Want a super simple and effective swap? Switching from plastic bags to reusable cloth bags for produce and other groceries! You know those microplastics I mentioned? Plastic bags are the WORST for creating microplastics and harming animals in our environment. It takes 60 million barrels of crude oil globally each year to produce these little plastic nuisances, only to be used, on average, for 20 minutes before going into the trash. Using your own cloth reusable bag over and over again to carry goods from the store or farmer’s market to your own home could save the planet from 350-500 plastic bags a year.
I think we all know they are bad, but we just see the convenience, and hey? They’re free right, why wouldn’t I take it? Because that isn’t exactly the case. The price for these bags is factored into the cost of your items, so when more people are using reusable bags, the better it is for everyone. Even some companies like Target, Whole Foods, and Kroger offer discounts if you have your own reusable bags!
As far as reusable containers for keeping your food, a lot of people turn to use aluminum foil, cling wrap, sandwich bags, or plastic Tupperware. I would absolutely encourage using your old plastic Tupperware until the end of its useful life – most of these last 5-10 years depending on how you are treating them. When your plastic Tupperware has bit the bullet – opt for reusing glass storage jars or mason jars, or using infinitely reusable bags made of food-grade silicone. These are free of BPA, BPS, lead, latex, and phthalates that are common in regular plastic containers and that leach into your food. We know that those chemicals can lead to cardiovascular diseases, asthma, cancers, the list keeps going – so it’s better to stay clear if you can. Most of these bags, like the Stasher bags I have, are even better than Tupperware because you can use them for basic items like sandwiches, but also take them from the fridge or freezer straight to the oven!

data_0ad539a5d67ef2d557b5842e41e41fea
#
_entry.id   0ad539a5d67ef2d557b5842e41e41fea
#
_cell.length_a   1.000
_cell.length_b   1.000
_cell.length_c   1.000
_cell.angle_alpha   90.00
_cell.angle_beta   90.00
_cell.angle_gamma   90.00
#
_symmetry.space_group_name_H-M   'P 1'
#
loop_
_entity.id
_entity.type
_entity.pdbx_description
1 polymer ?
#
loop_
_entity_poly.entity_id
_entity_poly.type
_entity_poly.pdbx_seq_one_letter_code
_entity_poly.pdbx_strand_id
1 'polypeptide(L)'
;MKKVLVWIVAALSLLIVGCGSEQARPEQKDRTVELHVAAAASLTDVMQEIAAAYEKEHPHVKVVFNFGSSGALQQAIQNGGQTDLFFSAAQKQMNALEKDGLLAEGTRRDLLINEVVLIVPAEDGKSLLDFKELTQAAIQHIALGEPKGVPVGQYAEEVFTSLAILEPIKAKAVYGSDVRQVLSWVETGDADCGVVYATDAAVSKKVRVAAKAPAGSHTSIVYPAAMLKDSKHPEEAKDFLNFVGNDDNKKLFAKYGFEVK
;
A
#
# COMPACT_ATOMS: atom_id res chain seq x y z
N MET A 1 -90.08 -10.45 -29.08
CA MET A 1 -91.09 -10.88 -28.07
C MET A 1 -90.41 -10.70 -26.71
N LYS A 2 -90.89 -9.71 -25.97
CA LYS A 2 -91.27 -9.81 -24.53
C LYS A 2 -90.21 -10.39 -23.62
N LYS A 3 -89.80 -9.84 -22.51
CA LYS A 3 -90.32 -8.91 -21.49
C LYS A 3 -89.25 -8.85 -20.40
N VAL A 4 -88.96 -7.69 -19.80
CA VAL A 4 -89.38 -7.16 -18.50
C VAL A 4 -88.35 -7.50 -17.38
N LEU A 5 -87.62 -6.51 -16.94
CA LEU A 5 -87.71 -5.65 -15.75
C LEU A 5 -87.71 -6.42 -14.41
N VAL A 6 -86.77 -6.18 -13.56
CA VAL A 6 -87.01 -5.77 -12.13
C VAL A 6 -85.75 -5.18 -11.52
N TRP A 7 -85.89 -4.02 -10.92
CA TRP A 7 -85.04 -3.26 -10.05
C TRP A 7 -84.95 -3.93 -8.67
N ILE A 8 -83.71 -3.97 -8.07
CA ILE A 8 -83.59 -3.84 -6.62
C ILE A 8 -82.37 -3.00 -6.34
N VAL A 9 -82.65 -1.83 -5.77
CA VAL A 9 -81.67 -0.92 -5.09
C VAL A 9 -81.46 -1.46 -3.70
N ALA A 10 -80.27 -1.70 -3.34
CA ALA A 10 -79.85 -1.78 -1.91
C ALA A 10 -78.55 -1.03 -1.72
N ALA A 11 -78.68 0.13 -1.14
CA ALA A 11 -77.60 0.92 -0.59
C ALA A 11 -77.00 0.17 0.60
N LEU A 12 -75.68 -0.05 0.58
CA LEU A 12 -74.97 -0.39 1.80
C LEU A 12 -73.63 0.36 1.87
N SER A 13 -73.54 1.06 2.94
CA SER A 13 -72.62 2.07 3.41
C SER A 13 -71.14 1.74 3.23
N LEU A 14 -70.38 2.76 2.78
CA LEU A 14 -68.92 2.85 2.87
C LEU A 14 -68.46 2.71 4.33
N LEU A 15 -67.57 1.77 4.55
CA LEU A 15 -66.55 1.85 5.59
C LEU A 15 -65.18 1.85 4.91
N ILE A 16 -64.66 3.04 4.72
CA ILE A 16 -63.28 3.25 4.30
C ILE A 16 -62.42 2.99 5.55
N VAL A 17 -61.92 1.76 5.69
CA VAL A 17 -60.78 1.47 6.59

If you’re thinking, “Well, I can do that for some of my food with aluminum foil” you’d be correct, but I’d still discourage it. The mining and processing of bauxite ore for Aluminum foil is pretty taxing on the environment, releasing greenhouse gases into the atmosphere, and using up a lot of energy. Surprisingly, it ranks much worse for the environment than plastic wrap even, but we know plastic wrap is not recyclable and just adds to the plastic pollution problem.
And while aluminum is recyclable, most centers won’t take it because it has food residue on it – for instance, my city won’t take any aluminum foil recycling at all. If your city does take it, make sure the aluminum foil is clean, removing all food residue, and put all of it together in a ball so it can easily be picked out. So what’s the alternative other than silicone bags for those other special needs aluminum and plastic wrap seem to satisfy but reusable silicone bags might not? You could DIY your own beeswax wraps, use reusable silicone lids and baking sheets, or even parchment paper.
Looking at your trash is one of the best ways to start making changes in your home. A tip you may have never heard of is to switch from larger trash bags to smaller bags. When you have smaller trash bags, you are a lot more conscious of what you’re filling it up with and how to reduce that amount. Usually, this leads to more eco-friendly practices like composting, more recycling, and reducing your plastic waste in your fridge and otherwise. In my home, we did it in the reverse direction, implementing eco-friendly practices which helped us to cut down to one small bag a week, if even that. For a lot of us, cutting out the bag completely is unavoidable, but cutting the amount of trash you have altogether is going to allow you to use less of them so you can make the eco-friendly swap to trash bags that are made of 100% post-consumer-recycled materials, or BPI certified compostable or biodegradable. Most mainstream trash bags are made of non-renewable fossil fuels and break down to microplastics like we keep talking about happens at the end of a plastic product’s lifecycle.
So that’s it – If you liked this episode, be sure to check out episode 7 where we talk about 5 easy plastic-free bathroom swaps! I am so glad we are on this journey together, and I can’t wait to see you here next week!